I believe you mean to say, equally probable. By stating they are separate events, I assume that they are independent and that there is a single unique outcome to each event that can be identified. Ok, then the chance of each event or outcome is 1/10.

A unique mode is the most occurring number in a set of data. For example, since the set: {1,2,2,4,4,5} does not have a single most occurring data value, the two modes (2 and 4) are averaged to make the mode value 3, even though it never occurs. This set does NOT have a unique mode. The set: {5,6,7,7,7,8,8} does have a unique mode, which is 7.

Vaa·shal - simply means Unique

The mode statistic is not always unique. For example, look at the following sequence of numbers: 1,2,2,3,4,4,5. Both 2 and 4 are modes for this sequence.

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The probability is zero! There is no such thing as "normal". Every child (and adult) has some unique characteristics and that makes them not normal - in that respect.

It is the desire to be different from all of the usual normal standards. It is the desire to be individual, and unique.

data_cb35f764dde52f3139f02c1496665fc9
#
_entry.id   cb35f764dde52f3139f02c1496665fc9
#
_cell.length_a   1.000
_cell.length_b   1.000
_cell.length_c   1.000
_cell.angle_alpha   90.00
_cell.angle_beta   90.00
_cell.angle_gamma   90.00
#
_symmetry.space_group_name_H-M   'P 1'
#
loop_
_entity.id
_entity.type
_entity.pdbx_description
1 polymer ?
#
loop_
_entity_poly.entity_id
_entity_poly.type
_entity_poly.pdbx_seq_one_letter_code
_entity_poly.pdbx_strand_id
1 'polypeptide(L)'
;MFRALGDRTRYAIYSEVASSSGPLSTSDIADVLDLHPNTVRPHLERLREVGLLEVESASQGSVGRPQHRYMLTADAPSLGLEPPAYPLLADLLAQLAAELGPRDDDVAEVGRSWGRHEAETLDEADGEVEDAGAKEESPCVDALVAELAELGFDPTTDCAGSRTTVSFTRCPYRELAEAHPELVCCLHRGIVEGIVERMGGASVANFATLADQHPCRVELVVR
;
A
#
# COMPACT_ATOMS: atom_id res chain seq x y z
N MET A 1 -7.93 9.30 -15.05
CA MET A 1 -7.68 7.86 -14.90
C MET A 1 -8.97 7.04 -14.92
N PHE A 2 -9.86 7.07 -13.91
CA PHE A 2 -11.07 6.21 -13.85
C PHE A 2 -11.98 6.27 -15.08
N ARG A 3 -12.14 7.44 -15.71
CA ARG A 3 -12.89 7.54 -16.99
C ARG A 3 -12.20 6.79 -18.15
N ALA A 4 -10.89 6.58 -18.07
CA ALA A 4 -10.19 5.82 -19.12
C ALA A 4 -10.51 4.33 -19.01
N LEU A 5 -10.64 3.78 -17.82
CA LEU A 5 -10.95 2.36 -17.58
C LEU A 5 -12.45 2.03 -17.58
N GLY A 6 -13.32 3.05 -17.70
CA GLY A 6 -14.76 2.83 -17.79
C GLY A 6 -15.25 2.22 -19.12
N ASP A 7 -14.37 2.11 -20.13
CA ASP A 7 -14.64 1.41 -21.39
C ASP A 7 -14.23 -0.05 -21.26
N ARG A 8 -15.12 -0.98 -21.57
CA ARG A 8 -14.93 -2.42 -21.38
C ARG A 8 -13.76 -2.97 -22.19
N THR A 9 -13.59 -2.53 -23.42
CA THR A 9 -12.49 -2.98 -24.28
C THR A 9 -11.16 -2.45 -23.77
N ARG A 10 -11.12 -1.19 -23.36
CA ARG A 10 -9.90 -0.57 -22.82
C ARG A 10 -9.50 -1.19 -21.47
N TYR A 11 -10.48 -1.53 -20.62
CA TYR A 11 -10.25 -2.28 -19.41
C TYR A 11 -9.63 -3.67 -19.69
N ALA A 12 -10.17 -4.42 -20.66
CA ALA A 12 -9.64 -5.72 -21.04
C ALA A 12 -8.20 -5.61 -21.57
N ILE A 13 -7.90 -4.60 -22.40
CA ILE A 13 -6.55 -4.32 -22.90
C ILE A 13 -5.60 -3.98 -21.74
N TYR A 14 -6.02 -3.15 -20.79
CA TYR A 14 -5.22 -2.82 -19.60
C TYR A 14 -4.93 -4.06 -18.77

Yes

no

There is no personality considered to be normal. Everyone has unique personality traits and one person's personality cannot be considered more normal than anothers. The same with abnormal personalities. It depends on what standard you measure it against. Then you could qualify personality as normal or abnormal.

1. It does not have a unique origin Writing a school paper

odd unique strange abnormal

An example is warm-------cold standard-------unique dirty--------clean opposites. An example is warm-------cold standard-------unique dirty--------clean opposites.

no

Yes. Everyone's unique.

bland ordinary run of the mill standard

The meaning of normal practice is practices that are not customized. Normal practices don't have any unique features or services.